NEW YORK (CBSNewYork) - Former New York City Police Commissioner Ray Kelly has twice been in the top spot at the department.
His instinct and insight two decades ago were critical to re-shaping the police department charged with keeping this city safe. He recently sat down with CBS2's Chris Wragge.
The terrorist bombing of the World Trade Center in 1993 left six people dead. Kelly was police commissioner serving under Mayor David Dinkins. Arrests in that plot were made in a matter of days - Kelly and others thought of that bombing as a one-off.
So in the wake of the attacks on 9/11, the sidelines were not an option for the then-former police commissioner.
"It was a total surprise. It shouldn't have been, but it was a total surprise to us. So to have it happen again, I felt almost personally violated. It should not have happened, the second attack," Kelly said.
Kelly had been out of the NYPD for more than seven years. But in January 2002, as a new mayor was sworn in, it was to become a new day for the police force, too.
"I had been in the federal government, I had been in local government, state government and the military. So I thought I had a lot to bring to the table. And fortunately, Michael Bloomberg asked me to come back as police commissioner. I said yes right away," Kelly said.
Kelly knew it was imperative that improved security and a 'new' New York City police force were needed to manage global terrorist threats.
"The police department was still using white out and carbon paper. We brought in thousands of computers, and I saw what technology could do in federal government," Kelly said.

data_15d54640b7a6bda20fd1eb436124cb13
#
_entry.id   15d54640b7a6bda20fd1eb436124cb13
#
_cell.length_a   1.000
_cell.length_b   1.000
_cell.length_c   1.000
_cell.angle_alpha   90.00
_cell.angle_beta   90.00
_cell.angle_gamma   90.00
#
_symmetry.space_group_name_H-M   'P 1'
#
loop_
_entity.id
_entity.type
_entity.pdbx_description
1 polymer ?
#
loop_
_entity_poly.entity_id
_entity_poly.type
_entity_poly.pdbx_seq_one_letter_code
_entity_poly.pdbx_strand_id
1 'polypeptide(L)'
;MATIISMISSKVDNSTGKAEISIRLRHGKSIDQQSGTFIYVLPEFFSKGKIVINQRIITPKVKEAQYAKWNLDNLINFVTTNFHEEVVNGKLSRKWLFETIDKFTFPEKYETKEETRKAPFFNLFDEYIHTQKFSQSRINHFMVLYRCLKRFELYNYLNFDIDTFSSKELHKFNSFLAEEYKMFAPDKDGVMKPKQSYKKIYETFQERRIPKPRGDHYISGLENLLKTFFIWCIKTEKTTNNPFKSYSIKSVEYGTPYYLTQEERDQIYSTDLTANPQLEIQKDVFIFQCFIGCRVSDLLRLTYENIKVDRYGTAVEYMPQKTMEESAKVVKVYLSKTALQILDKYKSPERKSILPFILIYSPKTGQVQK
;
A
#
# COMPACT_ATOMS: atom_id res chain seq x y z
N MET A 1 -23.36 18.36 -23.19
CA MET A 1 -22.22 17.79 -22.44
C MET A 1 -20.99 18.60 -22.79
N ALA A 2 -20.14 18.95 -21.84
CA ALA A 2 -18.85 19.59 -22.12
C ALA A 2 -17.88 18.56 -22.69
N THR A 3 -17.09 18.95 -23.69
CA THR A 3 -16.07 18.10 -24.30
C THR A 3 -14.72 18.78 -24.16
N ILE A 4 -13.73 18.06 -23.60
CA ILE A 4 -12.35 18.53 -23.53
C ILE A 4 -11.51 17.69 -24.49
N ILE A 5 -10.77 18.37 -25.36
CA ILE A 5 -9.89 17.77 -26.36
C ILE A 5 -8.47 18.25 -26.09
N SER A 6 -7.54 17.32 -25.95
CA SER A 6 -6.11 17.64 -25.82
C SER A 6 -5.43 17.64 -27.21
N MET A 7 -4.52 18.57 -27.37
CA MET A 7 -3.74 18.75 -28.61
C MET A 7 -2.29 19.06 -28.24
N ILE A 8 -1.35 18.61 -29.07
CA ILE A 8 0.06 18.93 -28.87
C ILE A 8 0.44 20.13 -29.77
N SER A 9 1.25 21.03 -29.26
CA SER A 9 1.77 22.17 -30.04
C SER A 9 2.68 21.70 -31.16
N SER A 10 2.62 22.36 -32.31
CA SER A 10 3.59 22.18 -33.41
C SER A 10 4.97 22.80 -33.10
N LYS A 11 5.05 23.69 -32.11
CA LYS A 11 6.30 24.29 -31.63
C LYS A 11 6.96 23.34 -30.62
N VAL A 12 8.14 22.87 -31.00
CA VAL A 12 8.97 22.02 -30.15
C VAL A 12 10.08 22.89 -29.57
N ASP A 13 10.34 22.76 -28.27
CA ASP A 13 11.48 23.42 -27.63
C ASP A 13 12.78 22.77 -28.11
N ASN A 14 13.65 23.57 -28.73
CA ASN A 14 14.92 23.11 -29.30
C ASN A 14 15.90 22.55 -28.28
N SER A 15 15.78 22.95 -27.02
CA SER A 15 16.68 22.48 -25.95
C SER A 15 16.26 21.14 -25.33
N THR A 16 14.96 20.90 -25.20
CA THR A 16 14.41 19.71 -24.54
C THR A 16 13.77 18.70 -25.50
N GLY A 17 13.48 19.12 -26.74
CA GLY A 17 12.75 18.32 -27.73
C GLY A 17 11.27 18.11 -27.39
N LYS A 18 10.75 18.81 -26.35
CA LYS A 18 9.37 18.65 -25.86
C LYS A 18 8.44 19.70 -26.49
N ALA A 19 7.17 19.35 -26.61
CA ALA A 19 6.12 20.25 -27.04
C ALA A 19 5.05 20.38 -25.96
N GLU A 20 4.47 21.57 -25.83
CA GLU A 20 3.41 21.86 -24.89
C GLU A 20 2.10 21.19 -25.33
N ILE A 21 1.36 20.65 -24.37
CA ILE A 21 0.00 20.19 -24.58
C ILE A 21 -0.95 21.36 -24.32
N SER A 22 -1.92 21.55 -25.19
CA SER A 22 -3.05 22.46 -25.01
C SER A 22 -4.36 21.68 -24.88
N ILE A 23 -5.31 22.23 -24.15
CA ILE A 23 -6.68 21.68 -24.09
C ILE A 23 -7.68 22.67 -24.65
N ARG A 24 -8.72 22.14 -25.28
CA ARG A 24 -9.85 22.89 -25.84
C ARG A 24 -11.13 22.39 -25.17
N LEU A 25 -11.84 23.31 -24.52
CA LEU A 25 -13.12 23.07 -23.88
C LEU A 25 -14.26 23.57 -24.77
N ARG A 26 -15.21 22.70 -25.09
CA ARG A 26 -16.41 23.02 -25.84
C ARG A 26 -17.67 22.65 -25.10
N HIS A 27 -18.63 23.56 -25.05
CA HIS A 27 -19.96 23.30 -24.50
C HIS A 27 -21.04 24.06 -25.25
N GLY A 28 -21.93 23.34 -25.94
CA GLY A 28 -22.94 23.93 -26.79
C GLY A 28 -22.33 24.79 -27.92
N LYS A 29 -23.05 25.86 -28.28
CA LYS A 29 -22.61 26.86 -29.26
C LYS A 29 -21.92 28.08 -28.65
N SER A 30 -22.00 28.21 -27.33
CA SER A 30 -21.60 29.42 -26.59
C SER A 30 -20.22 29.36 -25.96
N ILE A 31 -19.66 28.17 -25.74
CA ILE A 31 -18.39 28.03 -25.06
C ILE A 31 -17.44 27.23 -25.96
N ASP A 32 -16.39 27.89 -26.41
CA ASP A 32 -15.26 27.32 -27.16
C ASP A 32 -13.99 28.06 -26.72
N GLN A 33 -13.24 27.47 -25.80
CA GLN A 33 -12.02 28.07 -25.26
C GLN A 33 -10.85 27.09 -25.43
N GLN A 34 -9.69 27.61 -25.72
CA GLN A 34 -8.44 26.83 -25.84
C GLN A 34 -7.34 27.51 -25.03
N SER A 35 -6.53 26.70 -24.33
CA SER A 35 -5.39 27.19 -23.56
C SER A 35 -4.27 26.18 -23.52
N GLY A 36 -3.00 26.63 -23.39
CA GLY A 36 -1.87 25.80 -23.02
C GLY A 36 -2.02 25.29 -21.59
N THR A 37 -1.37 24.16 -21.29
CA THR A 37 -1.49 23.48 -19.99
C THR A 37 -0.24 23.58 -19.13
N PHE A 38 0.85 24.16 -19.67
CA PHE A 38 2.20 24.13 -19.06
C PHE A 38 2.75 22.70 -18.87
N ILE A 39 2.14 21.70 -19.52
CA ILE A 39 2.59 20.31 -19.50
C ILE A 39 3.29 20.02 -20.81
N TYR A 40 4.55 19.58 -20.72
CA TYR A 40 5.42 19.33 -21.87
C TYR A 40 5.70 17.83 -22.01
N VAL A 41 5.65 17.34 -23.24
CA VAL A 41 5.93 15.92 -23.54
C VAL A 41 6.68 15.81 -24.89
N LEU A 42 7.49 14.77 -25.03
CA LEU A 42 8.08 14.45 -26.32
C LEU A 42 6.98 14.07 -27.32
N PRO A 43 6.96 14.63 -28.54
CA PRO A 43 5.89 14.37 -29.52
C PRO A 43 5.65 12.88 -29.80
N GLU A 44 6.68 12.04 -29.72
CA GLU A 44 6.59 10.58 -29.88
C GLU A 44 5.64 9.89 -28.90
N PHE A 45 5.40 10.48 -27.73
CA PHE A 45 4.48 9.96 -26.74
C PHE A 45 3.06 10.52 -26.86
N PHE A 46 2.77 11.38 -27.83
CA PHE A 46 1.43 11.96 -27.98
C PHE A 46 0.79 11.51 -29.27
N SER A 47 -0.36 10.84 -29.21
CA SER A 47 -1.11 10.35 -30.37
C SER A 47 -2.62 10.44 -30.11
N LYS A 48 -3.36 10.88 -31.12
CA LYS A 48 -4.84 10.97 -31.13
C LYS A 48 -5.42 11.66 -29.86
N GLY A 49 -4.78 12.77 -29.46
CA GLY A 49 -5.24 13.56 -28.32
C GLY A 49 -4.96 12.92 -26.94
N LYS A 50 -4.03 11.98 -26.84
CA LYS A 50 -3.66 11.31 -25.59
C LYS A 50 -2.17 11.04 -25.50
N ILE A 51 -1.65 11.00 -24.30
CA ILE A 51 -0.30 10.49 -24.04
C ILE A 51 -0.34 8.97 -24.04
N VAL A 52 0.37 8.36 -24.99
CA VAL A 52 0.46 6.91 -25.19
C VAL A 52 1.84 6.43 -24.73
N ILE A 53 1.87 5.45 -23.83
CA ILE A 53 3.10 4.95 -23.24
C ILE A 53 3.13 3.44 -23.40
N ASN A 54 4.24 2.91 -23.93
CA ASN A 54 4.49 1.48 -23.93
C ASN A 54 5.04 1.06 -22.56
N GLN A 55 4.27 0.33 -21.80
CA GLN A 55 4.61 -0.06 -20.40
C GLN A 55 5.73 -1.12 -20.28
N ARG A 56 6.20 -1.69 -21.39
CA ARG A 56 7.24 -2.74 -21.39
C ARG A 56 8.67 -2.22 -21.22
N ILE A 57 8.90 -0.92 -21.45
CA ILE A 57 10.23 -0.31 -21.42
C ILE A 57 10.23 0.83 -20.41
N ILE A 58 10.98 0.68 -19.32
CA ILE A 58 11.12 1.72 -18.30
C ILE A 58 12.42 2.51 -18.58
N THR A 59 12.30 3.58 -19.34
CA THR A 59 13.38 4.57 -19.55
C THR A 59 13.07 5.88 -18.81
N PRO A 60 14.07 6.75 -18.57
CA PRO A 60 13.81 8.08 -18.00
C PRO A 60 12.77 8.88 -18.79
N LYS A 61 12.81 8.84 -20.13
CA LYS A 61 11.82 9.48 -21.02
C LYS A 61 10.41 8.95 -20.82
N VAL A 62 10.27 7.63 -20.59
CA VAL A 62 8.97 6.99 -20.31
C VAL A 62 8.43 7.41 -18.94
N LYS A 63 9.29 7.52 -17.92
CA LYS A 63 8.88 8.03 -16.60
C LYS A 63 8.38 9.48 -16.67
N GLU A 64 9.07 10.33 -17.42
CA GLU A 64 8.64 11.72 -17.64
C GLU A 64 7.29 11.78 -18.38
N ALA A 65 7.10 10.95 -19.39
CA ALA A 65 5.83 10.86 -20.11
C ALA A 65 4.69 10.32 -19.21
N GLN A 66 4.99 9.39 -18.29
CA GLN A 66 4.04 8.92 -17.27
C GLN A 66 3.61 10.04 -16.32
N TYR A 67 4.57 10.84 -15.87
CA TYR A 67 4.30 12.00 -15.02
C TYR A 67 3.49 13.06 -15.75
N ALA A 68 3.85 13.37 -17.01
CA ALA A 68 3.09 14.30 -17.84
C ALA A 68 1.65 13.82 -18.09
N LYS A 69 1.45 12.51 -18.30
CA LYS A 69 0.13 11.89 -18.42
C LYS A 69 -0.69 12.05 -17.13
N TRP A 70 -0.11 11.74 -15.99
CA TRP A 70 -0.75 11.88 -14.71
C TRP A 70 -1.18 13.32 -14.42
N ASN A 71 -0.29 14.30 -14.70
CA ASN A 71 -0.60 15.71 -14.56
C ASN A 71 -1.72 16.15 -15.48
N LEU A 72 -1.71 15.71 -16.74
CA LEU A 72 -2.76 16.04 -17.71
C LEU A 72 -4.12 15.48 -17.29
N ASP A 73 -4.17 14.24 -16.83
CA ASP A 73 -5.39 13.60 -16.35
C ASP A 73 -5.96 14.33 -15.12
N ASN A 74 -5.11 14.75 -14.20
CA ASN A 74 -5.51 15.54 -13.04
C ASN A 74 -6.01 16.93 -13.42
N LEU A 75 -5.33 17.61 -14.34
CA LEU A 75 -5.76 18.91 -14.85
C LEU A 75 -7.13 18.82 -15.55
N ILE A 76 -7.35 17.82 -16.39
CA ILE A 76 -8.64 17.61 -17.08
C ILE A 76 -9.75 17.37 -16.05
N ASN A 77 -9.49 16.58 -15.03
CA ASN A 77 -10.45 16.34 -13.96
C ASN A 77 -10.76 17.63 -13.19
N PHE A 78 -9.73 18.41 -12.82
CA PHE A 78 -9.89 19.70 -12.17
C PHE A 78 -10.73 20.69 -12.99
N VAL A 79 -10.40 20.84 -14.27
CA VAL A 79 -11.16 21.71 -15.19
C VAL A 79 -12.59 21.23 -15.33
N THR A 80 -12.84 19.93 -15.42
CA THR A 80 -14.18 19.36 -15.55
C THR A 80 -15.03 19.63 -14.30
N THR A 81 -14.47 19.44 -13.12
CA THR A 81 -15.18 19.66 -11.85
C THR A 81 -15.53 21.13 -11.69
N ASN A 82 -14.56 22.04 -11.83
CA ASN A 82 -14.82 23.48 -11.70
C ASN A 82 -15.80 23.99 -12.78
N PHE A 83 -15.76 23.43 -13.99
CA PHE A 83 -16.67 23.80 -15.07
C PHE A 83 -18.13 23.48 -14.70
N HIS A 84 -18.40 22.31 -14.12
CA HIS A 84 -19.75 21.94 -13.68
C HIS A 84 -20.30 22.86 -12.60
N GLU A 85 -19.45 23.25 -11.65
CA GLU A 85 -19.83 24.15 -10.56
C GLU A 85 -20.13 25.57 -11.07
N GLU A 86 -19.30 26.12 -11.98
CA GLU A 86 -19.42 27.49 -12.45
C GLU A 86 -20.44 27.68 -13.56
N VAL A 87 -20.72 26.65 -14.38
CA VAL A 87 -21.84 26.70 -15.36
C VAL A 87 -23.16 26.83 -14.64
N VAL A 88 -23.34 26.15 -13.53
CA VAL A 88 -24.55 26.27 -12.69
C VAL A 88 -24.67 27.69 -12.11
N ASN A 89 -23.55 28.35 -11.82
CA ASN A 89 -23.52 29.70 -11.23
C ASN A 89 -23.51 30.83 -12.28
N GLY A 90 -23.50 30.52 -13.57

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He's widely regarded for the expanded intelligence and counterterrorism protocols put in place after 9/11.
"It seemed as though you had the resources, you had the money, you had the ideas, and they allowed you to implement that to get to a point where this city could operate under a blanket of protection that basically you created?" Wragge asked.
"We wanted to get that capacity into the department as quickly as possible. That's what we did with the retired folks coming from the FBI, the DEA, the DIA, other police departments," Kelly said.
Billions were spent to protect this city, from expanded surveillance locally and globally, to dramatic shows of force on the ground. Kelly's legacy is the forward thinking that reshaped his department.
"The police department had a 70% approval rating in the last year of Bloomberg. I had a 75% approval rating. I'm proud of that. That was 12 years of hard work. And I think it paid off. Those results were the fruition of a lot of effort, a lot of hard work on the part of a lot of people," Kelly said.
Adding to that pride is his connection to Battery Park City. Just across the street from the World Trade Center and now the memorial site, it has been Ray Kelly's home for 30 years.
"There's a lot of resilience in the people who live in this neighborhood. So I I never thought about leaving. Love the community, and hope I'm here for a long time to come," Kelly said.
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